In Brisbane in those days there was the sand track at Albion Park (where the trots track is today) and nanna spent time explaining to me why horses that liked the heavy track at Doomben seemed to go really well at the "Creek" and why it didn't seem to favour horses that handled the heavy at Eagle Farm. Why horses that could win at Esk and Kilcoy and Gatton could win races at Bundamba (now boringly called Ipswich) but probably not win at a Saturday meeting at Doomben or Eagle Farm. Leaders. Fast finishers. Sprinters. Stayers. She knowledgeably spoke about all of it.

I used to get 30 shillings a week pocket money when I stayed at nanna's place. The minimum bet on the TAB was 5 shillings. I quickly learned why it wasn't a great idea to be punting using 16% of your bank as a staking level.

My cousin, who was also being educated in the way of horse race gambling, and I used to spend hours and hours on a Friday looking at the form guide for the next day's races trying to work out just one sure place bet for our very serious investment. We'd select one race at a time and talk it through about every horse in order and why we thought it could run well and or not run well. We were generally looking for a place bet at about 10s or 12s because if you cracked one they'd generally pay over a pound for a place which, in those days, set you up for a terrific week with ice creams costing a shilling.

Horses that finished close up at Doomben over 7 furlongs and were moving up to 8 furlongs at Eagle Farm always tended to take our fancy because of the longer straight at Eagle Farm, as I recall. It was here that I also learned the hard lesson about "playing with their money" and why it was sadly not true or indicative of further success. Why just because you'd had two losing 5 shilling bets in a row, it didn't make the next bet more likely to win.

All this knowledge was never to be spoken about away from nanna's as my mother's Presbyterian upbringing would have been left in tatters and I would obviously never have been allowed to go to nanna's ever again. So it became a little secretive. Instead of the usual "boy" hiding places for things like Man Magazine or, more daringly, "Squire" Magazines, I used to have scrap books full of "at the turn and finish" photos painstakingly clipped and kept from the Sunday papers or the pink Sporting Globe, all sorted and pasted and put in date order so I could refer to them and identify that "smoky" that no else, of course, would have seen.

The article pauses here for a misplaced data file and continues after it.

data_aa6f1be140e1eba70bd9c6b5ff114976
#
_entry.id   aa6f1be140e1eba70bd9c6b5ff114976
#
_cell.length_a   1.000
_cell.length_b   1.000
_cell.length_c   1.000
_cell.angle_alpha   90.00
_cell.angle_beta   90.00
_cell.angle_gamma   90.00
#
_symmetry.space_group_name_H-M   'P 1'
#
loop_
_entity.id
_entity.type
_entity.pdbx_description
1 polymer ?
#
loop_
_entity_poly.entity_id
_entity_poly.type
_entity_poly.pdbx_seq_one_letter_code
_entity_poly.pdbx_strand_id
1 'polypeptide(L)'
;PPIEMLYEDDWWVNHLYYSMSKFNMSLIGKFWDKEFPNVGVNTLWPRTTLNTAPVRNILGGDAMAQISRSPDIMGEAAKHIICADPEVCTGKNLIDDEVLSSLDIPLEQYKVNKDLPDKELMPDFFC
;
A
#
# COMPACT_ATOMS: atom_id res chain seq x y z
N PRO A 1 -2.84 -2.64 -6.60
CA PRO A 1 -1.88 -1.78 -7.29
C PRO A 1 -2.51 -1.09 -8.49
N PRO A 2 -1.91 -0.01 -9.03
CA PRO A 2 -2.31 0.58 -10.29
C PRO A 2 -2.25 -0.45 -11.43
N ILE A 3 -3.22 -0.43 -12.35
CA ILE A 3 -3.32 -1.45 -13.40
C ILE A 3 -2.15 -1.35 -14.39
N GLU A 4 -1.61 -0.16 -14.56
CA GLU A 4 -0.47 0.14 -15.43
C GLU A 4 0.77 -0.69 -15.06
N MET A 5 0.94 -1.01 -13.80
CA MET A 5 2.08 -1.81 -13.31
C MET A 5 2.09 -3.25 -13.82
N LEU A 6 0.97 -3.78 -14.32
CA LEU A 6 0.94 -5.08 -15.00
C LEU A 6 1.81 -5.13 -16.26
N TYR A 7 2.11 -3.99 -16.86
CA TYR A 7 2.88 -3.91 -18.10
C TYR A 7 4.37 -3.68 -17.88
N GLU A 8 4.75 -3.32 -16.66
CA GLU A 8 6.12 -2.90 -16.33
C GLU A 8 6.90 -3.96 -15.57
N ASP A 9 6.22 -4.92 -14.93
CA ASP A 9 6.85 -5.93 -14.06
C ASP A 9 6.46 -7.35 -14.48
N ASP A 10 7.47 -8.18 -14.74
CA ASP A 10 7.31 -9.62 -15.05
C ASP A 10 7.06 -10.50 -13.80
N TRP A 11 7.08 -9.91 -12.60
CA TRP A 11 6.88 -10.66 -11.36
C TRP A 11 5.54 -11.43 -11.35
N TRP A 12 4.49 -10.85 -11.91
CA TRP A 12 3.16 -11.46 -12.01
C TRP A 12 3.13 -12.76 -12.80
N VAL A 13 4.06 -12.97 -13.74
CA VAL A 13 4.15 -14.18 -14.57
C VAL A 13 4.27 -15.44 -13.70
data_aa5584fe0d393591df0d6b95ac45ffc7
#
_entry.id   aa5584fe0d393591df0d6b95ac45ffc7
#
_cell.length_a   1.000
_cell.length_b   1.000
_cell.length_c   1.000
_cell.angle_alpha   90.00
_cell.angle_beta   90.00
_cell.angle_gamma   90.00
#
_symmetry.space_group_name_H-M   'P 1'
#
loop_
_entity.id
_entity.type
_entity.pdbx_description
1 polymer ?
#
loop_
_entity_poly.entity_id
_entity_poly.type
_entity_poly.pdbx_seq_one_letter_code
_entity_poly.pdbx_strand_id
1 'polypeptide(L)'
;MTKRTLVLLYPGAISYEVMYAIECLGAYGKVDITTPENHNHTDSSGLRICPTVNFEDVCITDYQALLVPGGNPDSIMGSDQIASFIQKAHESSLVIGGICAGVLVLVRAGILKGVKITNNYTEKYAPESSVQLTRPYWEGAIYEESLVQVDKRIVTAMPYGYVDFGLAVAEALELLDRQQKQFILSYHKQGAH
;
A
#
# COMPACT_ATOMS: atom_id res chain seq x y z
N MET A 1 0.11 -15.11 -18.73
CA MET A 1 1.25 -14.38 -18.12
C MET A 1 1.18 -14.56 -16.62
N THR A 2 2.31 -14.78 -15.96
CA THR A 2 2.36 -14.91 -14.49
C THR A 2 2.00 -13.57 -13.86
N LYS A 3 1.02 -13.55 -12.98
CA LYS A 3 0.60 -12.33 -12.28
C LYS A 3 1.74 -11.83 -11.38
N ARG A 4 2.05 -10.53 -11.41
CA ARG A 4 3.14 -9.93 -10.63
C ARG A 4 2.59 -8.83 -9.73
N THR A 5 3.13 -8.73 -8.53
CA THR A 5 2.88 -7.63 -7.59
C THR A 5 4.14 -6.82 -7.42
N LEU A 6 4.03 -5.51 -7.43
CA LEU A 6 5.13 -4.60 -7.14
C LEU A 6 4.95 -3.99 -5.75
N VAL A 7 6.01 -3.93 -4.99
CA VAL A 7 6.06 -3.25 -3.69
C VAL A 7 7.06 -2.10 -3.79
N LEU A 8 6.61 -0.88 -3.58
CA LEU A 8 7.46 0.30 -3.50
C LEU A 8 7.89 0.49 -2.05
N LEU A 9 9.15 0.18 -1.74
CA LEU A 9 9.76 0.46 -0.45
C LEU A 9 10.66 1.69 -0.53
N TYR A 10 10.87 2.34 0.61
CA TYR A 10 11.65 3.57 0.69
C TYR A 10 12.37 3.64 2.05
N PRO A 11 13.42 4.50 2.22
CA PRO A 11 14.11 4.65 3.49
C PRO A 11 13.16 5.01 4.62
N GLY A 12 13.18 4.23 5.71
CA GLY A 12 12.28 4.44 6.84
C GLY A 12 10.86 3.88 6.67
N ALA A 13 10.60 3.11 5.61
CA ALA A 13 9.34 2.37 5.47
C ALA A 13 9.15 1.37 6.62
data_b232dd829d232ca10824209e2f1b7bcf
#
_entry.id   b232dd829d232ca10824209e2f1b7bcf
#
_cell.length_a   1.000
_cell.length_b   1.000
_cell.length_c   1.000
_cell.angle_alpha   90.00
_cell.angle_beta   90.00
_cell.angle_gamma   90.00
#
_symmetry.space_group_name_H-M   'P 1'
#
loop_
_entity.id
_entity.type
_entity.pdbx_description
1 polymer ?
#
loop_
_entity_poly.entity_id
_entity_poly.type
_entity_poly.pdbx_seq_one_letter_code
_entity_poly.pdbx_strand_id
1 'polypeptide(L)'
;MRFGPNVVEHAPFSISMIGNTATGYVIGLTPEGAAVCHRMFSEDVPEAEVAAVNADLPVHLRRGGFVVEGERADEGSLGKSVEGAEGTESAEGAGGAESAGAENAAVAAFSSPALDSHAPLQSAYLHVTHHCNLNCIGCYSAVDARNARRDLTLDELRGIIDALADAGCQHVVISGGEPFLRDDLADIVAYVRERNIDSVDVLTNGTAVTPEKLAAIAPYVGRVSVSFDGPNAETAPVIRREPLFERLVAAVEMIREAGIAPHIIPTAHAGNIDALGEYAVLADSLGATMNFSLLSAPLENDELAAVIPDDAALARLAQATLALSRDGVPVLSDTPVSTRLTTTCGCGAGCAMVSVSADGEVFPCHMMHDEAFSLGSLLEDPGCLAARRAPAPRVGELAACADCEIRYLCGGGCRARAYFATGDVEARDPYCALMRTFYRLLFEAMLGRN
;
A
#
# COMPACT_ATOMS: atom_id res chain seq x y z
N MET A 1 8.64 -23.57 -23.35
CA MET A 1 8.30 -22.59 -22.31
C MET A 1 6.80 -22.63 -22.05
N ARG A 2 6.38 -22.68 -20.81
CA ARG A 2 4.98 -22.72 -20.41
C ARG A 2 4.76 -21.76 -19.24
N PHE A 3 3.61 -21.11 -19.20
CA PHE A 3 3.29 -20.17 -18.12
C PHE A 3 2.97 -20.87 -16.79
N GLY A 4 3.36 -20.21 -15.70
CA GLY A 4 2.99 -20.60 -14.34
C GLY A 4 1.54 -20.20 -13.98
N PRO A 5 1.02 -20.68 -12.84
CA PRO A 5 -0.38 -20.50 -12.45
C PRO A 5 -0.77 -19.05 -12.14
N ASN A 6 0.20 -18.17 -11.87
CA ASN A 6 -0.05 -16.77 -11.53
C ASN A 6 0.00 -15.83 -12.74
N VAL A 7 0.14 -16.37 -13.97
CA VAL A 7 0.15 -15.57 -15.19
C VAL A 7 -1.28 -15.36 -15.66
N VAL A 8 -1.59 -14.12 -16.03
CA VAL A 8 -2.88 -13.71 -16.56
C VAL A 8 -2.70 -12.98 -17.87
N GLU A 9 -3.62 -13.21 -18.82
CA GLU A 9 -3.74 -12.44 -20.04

This then morphed in to hundreds and hundreds of filing cards, alphabetically ordered of course, with my own dated notations and observations about horses and their performances looking again for that "edge". How computers have changed it all. That edge is now harder to find and the percentages for those with the edge are skinnier than ever. Thankfully though, the seven day a week opportunities have leveled things out.

The principle though is exactly the same. Those that put in the effort do sometimes end up with an edge that the lazier amongst us don't.

The question then is this: if today you are only able to have one bet that accounted for 16% of your bank, how particular would you want to be in its selection? Would you put in the hours and hours to make that one selection knowing you might only get 2's on for your investment? No? Why not?

Days without names. How I wish they could be again.